2. Make sure they held their digital devices at least an arm’s length away from their eyes. 
  3. Supplement their diet with eye-friendly nutrients to relieve symptoms of digital eye strains and protect against excessive exposure from blue light emitted from digital devices that will lead to vision problems.

The best nutrients for eye health are none other than Lutein and Zeaxanthin. These nutrients are found to improve problems associated with digital eye strain.8 But these nutrients are difficult to be consumed in adequate amount to relieve digital eye strain syndromes. The recommended dosage for Lutein is 10mg and Zeaxanthin 2mg daily.8 The best sources for Lutein and Zeaxanthin are leafy vegetables. 100g of unsalted boiled frozen spinach can provide almost 11.3 mg of lutein and zeaxanthin.9

Supplementing with lutein and zeaxanthin is important because human bodies cannot produce these eye-protective nutrients.10 Both must be obtained via diet. Try Nature’s Way Kids A+ Blue Light Gummies. These are gummies fortified with eye-friendly nutrients (Lutein, Zeaxanthin and Vitamin A) and is extremely palatable for children. It comes in a gummies form that your child will love to take. Helping you safeguard your child’s vision during their key learning years.

Disclaimer: 

This is for informational and entertainment purposes only and is not a substitute for medical advice, diagnosis or treatment. If you have any medical problem always first consult with your physician. The information in this story is accurate as of press time. However, as the situation surrounding COVID-19 continues to evolve, there is possibility some data have changed since publication. We encourage readers to stay informed on news and recommendations regarding Covid-19 pandemic.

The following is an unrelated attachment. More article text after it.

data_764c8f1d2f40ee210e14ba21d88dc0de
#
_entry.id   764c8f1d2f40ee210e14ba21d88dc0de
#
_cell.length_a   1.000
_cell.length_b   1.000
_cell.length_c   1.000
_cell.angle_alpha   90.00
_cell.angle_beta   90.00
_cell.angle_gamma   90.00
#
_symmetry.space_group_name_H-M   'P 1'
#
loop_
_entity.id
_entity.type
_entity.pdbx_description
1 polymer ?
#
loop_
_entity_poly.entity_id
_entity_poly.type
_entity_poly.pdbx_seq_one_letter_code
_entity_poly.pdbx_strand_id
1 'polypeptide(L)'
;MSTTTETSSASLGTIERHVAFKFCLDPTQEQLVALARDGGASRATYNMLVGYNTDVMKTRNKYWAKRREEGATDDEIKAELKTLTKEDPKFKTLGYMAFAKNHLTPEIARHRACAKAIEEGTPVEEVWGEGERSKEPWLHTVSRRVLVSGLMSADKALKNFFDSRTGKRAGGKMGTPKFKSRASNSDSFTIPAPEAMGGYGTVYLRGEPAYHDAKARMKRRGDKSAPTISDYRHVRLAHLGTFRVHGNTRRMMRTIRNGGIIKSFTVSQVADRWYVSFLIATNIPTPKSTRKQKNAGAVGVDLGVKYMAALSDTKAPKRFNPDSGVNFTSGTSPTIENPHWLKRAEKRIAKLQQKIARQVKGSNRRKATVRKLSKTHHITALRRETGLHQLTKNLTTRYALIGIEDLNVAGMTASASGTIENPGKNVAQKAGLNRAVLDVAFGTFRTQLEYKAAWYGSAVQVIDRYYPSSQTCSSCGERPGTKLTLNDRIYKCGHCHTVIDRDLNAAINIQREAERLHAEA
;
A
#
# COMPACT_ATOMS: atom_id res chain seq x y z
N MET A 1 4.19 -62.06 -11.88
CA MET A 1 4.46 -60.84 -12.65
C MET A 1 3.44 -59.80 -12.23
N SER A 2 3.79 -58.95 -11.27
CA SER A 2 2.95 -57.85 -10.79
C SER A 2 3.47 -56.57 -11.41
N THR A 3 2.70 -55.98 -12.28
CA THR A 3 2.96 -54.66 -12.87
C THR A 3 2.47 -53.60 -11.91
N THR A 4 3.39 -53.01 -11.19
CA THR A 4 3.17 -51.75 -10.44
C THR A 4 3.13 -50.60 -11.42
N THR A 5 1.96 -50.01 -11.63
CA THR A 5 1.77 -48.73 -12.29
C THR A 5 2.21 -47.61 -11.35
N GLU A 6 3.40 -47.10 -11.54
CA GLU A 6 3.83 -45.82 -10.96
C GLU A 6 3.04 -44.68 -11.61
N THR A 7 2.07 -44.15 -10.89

Reference: 

  1. The Nielsen Total Audience Report. Q2 2017. Available online: https://www.nielsen.com/us/en/insights/reports/2017/the-nielsen-total-audience-q2-2017.html
  2. Hayes JR, Sheedy JE, Stelmack JA, Heaney CA. Computer use, symptoms, and quality of life. Optom. Vis. Sci. 2017; 84(8):738-744.
  3. Barar A, Apatachioaie ID, Apatachioaie C, Marceanu-Brasov L. Ophthalmologist and computer vision syndrome. Oftalmologia. 2007; 51: 104-109.
  4. Bali J, Navίn N, Thakur BR. Computer vision syndrome: a study of the knowledge, attitudes and practices in Indian ophthalmologists. Indian J Ophthalmol. 2007; 55: 289-294.
  5. Kozeis N, Impact of computer use on children’s vision. Hippokratia. 2009; 13, 4: 230-231.
  6. Huang H-M, Chang DS-T, Wu P-C . The Association between Near Work Activities and Myopia in Children—A Systematic Review and Meta-Analysis. 2015; PLoS ONE 10(10): e0140419. doi:10.1371/journal.pone.0140419
  7. Pruett RC. Complications associated with posterior staphyloma. Curr Opin Ophthalmol. 1998; 9(3):16–22. PMID: 10182095
  8. Stringham, J.M., Stringham, N.T., O’Brien, K.J. Macular Carotenoid Supplementation Improves Visual Performance, Sleep Quality, and Adverse Physical Symptoms in Those with High Screen Time Exposure. Foods. 2017;6(7).
  9. USDA. National Nutrient Database for Standard Reference Legacy Release 2018. Available online: https://fdc.nal.usda.gov/fdc-app.html#/food-details/168463/nutrients
  10. Craft NE, Haitema TB, Garnett KM, Fitch KA, Dorey CK. Carotenoid, tocopherol, and retinol concentrations in elderly human brain. J Nutr Health Aging. 2004; 8:156–62. [PubMed: 15129301]
Share: